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Getting started on my E28 rear axle swap

Mike Goble

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It dried up enough to go out and take things apart and test fit the E28 rear axle. Surprisingly, it lined up on all three stock mounting positions.
 

afeustel

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Hi Mike.
In what ways does it not fit? In other words, why shouldn't we (Bav owners) all swap to E28 rear sub and diff, etc.?

Also, we're those front and rear seats a bolt in swap as well?
 

Mike Goble

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Things that don't fit right away:

The sway bar needs to be mounted. If you choose to use the E28 bar, you need to weld some attaching points to the frame. If you keep the E3 bar, you have to weld some tabs on the trailing arms and carrier. I'm keeping the E3 bar.

The e-brake cables are slightly different, so you need to extend the cable tubes about 10".

I have E28 differentials with differing covers, you need the one that has the mount centered on the diff.

You need to rework the brake lines and weld a bracket to the trailing arm to line up with the existing flex lines.

You can use any E30 differential and change the flanges and cover to fit the E28 mount. I have a 3.25 LSD and a 3.73 LSD, so I'll be experimenting there. E30 LSD's are fairly easy to acquire, about $90 at P-n-P.
 

Mike Goble

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Got the rear axle all back together yesterday and it works very well. I actually gained a bit of tire clearance, probably because my Bav rear axle was really thrashed. I guess it's I'll be putting some 255's on the rear in a while. I'm liking the longer legs of the 3.25 gears, first gear is actually worth something now. Now on to the headers and front struts.
 

e30strube

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Outside of the brackets for brake lines and sway bar, does everything bolt in? No issues with the diff itself? I have a 3.25 diff sitting in my garage that would be a nice addition to the car.
 

Mike Goble

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As you know, it's never quite as easy as it first appears.
You can actually use the stock E28 hard brake lines if you get some longer flex lines that go all the way out to the original bracket.
The e-brake tubes have to be moved up into the tunnel because the E28 cables come over the top of the carrier, and the tubes have to be extended 7". I used some 12mm tubing from a tranny cooler line to get the job done.
The differential yoke protrudes a little bit farther than stock, but I have enough room in the driveshaft slip joint to accommodate this.
The diff itself is a bit larger than stock, so if your exhaust pipe is presently real close to it you may have to massage it a little. Since my exhaust system is on its last legs and I've got a set of Stahl headers going in I'm not too worried about this.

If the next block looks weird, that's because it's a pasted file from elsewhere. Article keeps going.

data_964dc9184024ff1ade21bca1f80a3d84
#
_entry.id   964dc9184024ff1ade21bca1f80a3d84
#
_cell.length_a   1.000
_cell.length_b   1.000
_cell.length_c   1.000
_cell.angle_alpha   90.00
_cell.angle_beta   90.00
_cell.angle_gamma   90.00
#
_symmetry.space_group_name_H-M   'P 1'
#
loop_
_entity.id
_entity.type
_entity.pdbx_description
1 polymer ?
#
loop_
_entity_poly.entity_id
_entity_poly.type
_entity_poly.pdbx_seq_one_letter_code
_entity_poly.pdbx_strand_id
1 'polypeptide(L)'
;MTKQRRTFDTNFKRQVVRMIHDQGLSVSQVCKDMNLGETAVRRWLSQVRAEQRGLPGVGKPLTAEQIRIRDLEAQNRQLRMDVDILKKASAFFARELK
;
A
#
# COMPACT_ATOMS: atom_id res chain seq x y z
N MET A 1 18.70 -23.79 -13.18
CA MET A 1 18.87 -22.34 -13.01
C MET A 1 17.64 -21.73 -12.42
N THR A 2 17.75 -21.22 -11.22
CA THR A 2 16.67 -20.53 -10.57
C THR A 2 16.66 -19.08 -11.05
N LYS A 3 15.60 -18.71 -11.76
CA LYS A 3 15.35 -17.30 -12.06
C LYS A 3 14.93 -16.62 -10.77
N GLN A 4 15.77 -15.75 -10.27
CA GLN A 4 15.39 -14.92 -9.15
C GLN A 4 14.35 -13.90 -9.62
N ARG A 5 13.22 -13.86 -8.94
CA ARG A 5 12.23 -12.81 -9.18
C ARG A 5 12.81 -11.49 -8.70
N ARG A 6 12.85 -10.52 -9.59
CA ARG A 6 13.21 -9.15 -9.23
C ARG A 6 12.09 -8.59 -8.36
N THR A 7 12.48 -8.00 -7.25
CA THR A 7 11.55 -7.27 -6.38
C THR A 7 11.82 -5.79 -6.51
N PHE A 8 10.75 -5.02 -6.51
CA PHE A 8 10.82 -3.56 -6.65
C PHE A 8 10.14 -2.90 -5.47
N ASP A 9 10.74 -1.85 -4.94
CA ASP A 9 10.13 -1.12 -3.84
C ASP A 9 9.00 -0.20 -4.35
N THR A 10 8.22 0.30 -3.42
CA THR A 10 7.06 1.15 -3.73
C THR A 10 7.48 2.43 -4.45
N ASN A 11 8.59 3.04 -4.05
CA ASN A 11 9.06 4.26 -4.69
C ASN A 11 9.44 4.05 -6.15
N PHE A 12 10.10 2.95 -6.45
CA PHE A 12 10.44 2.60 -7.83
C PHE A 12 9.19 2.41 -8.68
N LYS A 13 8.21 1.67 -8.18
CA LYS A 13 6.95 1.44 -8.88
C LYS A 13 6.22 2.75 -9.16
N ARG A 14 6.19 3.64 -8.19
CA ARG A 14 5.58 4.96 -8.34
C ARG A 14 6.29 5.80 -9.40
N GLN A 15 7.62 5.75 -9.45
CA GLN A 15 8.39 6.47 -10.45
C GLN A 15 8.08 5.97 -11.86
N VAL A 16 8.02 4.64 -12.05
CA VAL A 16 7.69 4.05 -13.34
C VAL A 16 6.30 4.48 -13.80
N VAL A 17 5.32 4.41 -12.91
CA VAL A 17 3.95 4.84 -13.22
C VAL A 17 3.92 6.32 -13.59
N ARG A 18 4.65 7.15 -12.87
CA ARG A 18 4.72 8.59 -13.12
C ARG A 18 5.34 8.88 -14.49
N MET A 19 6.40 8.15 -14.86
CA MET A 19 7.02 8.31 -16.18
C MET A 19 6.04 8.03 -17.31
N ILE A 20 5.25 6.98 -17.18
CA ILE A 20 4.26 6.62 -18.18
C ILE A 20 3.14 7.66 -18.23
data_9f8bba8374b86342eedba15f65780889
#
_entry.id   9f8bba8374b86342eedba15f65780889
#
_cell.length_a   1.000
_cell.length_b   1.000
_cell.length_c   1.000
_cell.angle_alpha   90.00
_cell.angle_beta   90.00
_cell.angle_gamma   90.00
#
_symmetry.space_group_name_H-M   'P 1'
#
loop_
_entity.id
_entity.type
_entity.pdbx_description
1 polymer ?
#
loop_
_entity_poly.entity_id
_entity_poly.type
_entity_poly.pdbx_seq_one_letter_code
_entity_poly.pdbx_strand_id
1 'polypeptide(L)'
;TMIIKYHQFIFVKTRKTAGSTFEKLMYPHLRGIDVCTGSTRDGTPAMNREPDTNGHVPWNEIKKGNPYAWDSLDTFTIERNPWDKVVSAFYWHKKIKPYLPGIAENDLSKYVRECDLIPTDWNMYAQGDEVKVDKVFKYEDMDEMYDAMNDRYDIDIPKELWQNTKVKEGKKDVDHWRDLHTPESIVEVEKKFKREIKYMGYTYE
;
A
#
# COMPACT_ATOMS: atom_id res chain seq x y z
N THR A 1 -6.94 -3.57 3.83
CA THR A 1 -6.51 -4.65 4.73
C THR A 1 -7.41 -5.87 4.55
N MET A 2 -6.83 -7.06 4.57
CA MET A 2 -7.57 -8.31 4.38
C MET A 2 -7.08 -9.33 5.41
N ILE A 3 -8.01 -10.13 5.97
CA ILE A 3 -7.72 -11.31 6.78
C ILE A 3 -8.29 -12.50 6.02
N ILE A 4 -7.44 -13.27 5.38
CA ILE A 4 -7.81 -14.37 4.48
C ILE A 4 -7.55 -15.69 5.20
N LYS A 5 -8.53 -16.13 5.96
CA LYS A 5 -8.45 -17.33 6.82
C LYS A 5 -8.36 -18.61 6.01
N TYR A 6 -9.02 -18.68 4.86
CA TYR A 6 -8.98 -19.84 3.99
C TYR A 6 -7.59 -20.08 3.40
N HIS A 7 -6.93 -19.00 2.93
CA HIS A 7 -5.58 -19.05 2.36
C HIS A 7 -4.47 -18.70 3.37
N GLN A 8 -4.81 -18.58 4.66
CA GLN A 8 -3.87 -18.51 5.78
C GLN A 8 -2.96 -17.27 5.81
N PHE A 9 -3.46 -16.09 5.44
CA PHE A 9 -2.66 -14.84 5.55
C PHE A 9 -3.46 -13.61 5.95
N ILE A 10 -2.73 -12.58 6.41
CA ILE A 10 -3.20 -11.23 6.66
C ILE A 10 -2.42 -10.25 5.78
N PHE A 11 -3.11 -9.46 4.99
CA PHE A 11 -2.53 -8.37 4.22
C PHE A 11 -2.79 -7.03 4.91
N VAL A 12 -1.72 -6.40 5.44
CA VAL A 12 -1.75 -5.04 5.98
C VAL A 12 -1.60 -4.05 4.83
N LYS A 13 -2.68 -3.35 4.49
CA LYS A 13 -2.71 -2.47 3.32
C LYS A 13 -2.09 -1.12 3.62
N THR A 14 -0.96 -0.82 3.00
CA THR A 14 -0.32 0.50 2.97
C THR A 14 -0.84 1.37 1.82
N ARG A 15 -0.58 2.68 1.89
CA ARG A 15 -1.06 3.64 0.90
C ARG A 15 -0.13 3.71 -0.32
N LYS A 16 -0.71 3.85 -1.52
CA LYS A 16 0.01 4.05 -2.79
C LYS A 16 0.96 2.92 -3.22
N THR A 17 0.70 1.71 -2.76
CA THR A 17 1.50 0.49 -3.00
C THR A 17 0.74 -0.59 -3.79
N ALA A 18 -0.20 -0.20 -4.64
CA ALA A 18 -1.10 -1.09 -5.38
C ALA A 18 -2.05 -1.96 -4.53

I've got the Bilsteins with the 6 grooves in the body and the moveable snap ring, so height adjustment is a piece of cake. E28's use a different diameter spring, so I just transferred the stock lower spring perch and rubber to the E28 shock.
I had to clearance the floor around the outer trailing arm attaching point as it sits a little close. I found some old Chevy rod caps that fit into the gap, so I jammed them in then jacked the car up with all the weight on that point. Worked like a trained pig.
The diff cover that I used is the centered one that comes off the earlier E28's and bolts right into the stock Bav mount. My other option was an E34 cover.
 

BuzzBomb

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You're just adding more rolling resistance. Unless you really like the look of a wide tire, a 225 is more than you'll ever need. Actually a 205 is good for both economy and traction. It sounds like you're going more for looks though.
 

Mike Goble

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You're just adding more rolling resistance. Unless you really like the look of a wide tire, a 225 is more than you'll ever need. Actually a 205 is good for both economy and traction. It sounds like you're going more for looks though.
Well then, I don't think I'm gonna be the first guy here to modify my car just for looks. Also, the word 'need' seems a little out of place. Do we really 'need' leather seats, nice paint, 16" rims, lowering springs, euro bumpers, etc?
I got my inspiration from Bill Arnold, and he used 245's around. I only have 235's on the front so to average out like Bill I'll put 255's on the back. I already own the tires, Michelin PS2's, helluva deal off Craigslist in LA, so it's not any sort of a major investment.
Road racing in Mexico was a pretty good school for me as to tire selection, and I can't think of any instance where a smaller tire resulted in better times.
 

BuzzBomb